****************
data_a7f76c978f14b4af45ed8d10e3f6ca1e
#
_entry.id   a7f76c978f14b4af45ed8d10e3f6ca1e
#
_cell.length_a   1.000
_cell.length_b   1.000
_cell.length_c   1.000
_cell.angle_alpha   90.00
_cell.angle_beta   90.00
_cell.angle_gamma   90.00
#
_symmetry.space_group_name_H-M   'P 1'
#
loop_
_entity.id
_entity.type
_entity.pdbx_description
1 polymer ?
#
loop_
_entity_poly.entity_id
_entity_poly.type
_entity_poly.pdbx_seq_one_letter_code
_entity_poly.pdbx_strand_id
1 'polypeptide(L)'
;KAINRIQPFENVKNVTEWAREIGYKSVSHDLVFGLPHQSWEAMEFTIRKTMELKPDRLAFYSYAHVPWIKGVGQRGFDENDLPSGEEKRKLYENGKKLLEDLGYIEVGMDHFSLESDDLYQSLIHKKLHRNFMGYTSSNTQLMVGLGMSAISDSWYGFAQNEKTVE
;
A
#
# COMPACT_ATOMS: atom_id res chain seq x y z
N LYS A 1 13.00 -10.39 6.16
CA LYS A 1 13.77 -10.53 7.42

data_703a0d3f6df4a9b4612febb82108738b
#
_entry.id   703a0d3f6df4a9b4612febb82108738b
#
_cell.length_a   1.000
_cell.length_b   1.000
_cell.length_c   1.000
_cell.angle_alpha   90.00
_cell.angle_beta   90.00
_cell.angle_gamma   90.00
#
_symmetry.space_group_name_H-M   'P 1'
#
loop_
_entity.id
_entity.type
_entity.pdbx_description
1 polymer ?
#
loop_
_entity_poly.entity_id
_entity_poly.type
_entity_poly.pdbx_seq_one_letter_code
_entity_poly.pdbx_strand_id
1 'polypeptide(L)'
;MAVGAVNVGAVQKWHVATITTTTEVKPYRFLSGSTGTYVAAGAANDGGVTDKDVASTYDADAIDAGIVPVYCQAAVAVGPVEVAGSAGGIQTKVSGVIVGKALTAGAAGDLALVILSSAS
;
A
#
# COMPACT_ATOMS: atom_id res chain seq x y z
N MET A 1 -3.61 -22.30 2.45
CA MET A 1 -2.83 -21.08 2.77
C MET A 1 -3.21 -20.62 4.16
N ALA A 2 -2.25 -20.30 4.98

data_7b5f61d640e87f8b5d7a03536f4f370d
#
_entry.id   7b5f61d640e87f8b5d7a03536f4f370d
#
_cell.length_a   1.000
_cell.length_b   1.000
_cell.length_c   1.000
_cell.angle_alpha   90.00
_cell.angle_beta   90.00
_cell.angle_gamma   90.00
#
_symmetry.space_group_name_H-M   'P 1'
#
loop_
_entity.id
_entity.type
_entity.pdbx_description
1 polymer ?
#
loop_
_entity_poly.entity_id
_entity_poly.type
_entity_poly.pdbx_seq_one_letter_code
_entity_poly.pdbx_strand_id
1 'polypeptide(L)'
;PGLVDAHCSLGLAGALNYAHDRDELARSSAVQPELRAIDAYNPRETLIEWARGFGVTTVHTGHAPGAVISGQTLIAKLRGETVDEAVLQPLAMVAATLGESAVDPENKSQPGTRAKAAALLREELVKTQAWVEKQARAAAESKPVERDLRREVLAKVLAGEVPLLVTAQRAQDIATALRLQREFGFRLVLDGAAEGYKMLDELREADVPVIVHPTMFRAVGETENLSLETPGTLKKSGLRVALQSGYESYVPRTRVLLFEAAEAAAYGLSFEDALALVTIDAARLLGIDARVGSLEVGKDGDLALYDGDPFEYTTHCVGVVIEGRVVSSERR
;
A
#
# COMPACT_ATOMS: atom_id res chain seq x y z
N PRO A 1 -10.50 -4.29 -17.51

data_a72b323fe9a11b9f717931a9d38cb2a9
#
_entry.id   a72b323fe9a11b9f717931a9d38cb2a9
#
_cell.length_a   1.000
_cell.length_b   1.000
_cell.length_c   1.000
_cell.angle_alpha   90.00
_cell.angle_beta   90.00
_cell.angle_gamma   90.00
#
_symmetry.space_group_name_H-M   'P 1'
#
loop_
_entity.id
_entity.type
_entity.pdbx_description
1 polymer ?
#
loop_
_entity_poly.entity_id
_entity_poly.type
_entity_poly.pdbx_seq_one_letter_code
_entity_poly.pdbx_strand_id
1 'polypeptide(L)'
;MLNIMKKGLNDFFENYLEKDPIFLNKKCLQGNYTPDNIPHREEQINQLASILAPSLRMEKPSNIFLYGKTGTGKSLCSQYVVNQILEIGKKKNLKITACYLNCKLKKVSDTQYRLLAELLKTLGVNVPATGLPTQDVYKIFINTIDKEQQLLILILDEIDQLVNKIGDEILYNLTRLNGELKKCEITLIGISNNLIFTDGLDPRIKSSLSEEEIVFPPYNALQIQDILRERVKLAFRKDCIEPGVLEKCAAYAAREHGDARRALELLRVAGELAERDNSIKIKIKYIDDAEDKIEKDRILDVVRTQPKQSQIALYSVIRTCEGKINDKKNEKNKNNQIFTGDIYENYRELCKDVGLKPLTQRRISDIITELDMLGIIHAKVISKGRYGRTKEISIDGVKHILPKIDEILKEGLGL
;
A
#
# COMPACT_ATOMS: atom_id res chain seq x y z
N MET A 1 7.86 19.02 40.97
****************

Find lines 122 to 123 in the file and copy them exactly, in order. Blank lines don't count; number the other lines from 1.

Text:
1 'polypeptide(L)'
;MLNIMKKGLNDFFENYLEKDPIFLNKKCLQGNYTPDNIPHREEQINQLASILAPSLRMEKPSNIFLYGKTGTGKSLCSQYVVNQILEIGKKKNLKITACYLNCKLKKVSDTQYRLLAELLKTLGVNVPATGLPTQDVYKIFINTIDKEQQLLILILDEIDQLVNKIGDEILYNLTRLNGELKKCEITLIGISNNLIFTDGLDPRIKSSLSEEEIVFPPYNALQIQDILRERVKLAFRKDCIEPGVLEKCAAYAAREHGDARRALELLRVAGELAERDNSIKIKIKYIDDAEDKIEKDRILDVVRTQPKQSQIALYSVIRTCEGKINDKKNEKNKNNQIFTGDIYENYRELCKDVGLKPLTQRRISDIITELDMLGIIHAKVISKGRYGRTKEISIDGVKHILPKIDEILKEGLGL